Large quantities of vinegar require industrial, rapid methods. In these, the acetic acid bacteria cultures are immersed (directly or on a device) in the alcohol-containing liquid, but the oxygen demand is guaranteed. These "submersion" methods increase the speed of the conversion of ethanol to acetic acid. 4, 5 One such method is the submerged process, which is usually used for the industrial production of wine vinegar. The acetic acid bacteria are located directly in the liquid in a closed container. Turbines provide the required oxygen supply by blowing air bubbles into the liquid. The oxidative process by the bacteria takes place at the air-liquid interfaces of the air bubbles. 3,7

The longer fermentation time of traditional methods allows the build-up of a non-toxic slime made up of yeast and acetic acid bacteria known as the mother of vinegar. Many producers filter and pasteurize their product before bottling to prevent the formation of these organisms. After opening, stored, unpasteurized vinegar may form a mother of vinegar, which can be removed by filtering. 17

Further information

According to a legend, a courtier in Babylonia (ca. 5000 BC) "discovered" wine, formed from unattended grape juice , which eventually led to the discovery of vinegar and its use as a preservative. In ancient times, vinegar was still considered a by-product that was created when wine spoiled through contact with air. Today, vinegar is a common and widely consumed food. Vinegar, from the French vin aigre, which means something like "sour wine", can be made from almost any fermentable carbohydrate source, such as wine, molasses, apples , grapes , grain, but also from coconuts , melons, honey or beer. A distinction is made between vinegars made from fruit juices and vinegars made from plant-based raw materials. 3,17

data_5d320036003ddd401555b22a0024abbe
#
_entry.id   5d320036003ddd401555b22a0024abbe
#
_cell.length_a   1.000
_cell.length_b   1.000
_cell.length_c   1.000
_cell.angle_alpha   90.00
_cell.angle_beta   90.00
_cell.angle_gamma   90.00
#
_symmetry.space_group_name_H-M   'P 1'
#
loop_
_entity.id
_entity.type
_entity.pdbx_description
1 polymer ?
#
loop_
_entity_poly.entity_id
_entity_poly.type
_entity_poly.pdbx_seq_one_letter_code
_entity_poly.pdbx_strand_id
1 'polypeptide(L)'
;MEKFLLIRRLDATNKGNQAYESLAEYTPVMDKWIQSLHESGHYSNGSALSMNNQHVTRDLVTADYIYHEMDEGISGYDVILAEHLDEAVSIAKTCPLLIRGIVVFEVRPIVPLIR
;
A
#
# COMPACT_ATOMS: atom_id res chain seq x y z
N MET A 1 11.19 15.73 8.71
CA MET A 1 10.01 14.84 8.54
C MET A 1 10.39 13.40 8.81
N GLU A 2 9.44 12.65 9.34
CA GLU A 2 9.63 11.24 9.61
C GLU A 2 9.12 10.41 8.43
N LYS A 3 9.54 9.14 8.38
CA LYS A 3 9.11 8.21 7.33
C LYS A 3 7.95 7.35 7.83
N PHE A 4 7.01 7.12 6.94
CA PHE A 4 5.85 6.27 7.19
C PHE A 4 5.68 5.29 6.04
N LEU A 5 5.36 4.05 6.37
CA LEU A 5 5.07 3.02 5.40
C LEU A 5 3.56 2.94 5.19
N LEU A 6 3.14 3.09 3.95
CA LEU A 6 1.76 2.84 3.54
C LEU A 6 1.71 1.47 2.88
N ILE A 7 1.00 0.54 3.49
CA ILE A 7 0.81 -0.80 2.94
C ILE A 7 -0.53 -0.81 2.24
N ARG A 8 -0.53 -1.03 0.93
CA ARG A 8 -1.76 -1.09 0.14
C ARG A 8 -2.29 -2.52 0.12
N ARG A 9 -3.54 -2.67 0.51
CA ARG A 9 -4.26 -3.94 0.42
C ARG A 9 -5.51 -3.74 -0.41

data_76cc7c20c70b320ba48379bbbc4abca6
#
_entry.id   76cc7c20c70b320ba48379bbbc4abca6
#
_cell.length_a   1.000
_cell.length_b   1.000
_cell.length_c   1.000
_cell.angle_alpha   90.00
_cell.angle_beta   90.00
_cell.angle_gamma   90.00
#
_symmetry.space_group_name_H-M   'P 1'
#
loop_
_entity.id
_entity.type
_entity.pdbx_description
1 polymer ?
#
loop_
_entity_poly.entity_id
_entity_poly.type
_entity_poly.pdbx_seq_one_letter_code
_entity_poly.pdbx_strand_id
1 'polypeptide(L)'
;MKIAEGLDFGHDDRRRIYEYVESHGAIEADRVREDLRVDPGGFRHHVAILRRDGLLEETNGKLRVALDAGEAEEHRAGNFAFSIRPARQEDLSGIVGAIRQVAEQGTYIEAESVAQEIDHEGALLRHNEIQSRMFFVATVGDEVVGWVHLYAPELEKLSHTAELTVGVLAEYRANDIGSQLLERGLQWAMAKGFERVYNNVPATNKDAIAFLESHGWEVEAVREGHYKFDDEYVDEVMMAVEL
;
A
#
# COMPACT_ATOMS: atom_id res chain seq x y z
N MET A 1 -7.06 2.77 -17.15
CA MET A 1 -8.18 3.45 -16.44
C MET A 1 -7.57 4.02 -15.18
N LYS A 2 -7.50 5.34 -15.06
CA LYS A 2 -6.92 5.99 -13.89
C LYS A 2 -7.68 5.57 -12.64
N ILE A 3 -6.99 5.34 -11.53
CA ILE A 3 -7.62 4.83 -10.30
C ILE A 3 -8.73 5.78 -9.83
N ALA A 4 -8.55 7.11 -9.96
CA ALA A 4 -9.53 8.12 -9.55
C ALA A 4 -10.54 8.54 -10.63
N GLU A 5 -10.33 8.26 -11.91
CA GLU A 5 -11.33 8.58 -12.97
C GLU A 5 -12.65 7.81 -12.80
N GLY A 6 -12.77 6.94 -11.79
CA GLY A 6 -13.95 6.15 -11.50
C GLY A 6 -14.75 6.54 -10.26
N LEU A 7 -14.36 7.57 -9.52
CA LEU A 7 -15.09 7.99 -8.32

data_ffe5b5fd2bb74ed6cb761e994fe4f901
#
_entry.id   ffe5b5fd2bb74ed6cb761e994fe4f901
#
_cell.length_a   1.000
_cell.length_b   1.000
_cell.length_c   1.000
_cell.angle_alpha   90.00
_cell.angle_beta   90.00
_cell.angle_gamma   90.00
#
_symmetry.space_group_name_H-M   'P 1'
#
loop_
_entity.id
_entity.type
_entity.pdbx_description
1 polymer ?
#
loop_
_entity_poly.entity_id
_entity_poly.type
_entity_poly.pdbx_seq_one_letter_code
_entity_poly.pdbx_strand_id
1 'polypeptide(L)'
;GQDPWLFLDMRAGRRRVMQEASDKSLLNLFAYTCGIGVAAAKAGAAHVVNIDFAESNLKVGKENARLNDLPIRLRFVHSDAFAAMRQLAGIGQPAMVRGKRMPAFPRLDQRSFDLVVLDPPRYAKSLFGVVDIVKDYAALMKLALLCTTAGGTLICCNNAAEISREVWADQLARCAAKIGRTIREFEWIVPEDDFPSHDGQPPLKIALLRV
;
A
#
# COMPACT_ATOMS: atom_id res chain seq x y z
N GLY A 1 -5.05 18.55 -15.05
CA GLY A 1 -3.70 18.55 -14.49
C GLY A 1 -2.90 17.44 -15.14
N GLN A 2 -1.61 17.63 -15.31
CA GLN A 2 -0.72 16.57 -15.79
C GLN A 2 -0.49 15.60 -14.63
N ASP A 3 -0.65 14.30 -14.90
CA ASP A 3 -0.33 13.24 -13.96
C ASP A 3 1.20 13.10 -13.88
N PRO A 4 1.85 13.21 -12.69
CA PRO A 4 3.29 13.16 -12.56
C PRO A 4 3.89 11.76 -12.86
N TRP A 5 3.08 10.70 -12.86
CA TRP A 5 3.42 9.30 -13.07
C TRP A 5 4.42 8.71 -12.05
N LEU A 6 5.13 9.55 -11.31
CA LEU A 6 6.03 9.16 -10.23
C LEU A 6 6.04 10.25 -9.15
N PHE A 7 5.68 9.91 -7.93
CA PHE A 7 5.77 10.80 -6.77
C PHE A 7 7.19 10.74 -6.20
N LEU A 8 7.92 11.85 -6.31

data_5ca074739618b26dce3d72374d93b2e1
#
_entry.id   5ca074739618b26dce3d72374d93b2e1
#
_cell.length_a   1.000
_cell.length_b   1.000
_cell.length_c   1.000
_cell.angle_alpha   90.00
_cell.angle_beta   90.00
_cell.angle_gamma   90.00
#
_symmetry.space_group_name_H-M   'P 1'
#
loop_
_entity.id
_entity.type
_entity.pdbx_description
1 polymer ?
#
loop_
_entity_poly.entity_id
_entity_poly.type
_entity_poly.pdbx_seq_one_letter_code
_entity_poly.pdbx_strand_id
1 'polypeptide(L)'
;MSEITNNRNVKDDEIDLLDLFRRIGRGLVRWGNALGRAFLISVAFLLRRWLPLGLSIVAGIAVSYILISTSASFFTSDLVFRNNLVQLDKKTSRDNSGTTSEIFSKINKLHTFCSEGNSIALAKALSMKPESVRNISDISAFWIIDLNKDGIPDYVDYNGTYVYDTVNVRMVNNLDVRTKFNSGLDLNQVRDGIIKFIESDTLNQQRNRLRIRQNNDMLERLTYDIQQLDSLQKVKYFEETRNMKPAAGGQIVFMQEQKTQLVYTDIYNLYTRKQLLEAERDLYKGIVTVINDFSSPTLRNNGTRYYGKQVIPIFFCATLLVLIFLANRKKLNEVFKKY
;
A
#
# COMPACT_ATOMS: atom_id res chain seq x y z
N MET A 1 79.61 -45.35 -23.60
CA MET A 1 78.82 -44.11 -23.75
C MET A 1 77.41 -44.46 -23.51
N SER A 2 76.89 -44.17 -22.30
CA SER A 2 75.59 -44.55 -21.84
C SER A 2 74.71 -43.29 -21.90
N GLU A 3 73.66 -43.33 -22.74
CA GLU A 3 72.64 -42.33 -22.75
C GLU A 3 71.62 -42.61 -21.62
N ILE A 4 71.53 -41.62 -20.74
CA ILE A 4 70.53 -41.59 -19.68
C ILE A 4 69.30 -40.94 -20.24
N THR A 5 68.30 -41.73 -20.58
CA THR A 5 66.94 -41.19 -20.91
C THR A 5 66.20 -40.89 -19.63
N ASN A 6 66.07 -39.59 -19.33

In the United States, vinegar products must have an acidity of at least 4%, while in Europe there are regional standards for vinegar. White spirit vinegars typically contain 4-7% acetic acid, while apple cider vinegar and wine vinegar contain 5-6% acetic acid. The alcohol content of wine vinegars is 1.5% vol., while that of other vinegars is 0.5% vol. 17,24

Special vinegars are divided into herbal and fruit vinegars.Herbal vinegars consist of wine vinegar or white spirit vinegar, which can be flavored with garlic , basil , tarragon , cinnamon , cloves or nutmeg , for example. Fruit vinegars are wine vinegars and white vinegars that are sweetened with fruit or fruit juice to create a sweet and sour taste. Traditional vinegars are made from regional foods according to traditional customs. The balsamic vinegar from Modena, Italy, is made from the local white Trebbiano grapes, which are harvested as late as possible, slowly fermented and concentrated by aging in barrels made of various types of wood. Traditional rice wine vinegars are produced in Asia, coconut and cane vinegar are common in India and the Philippines, and date vinegar is popular in the Middle East. 17

Are red wine vinegar and balsamic vinegar the same? Balsamic vinegar , mostly from Modena (Aceto Balsamico di Modena), is made by mixing cooked and/or concentrated grape must, at least 10% wine vinegar, a small amount of vinegar aged for 10 years and sometimes caramel coloring (up to 2%). 24 Red wine vinegar is made by fermenting red wine . Balsamic vinegar is sweeter than wine vinegar and has a lower acid content.

You can also find detailed articles about the following vinegars: white balsamic vinegar , white wine vinegar ,herbal wine vinegar , apple cider vinegar and rice vinegar .

Alternative names

In English, red wine vinegar (also red wine vinegar) is called red wine vinegar, in Spanish it is called vinagre de vino.

Other uses

Vinegar is an effective cleaning agent that is used primarily for descaling. However, white vinegar (table vinegar) is better suited for this than red wine vinegar.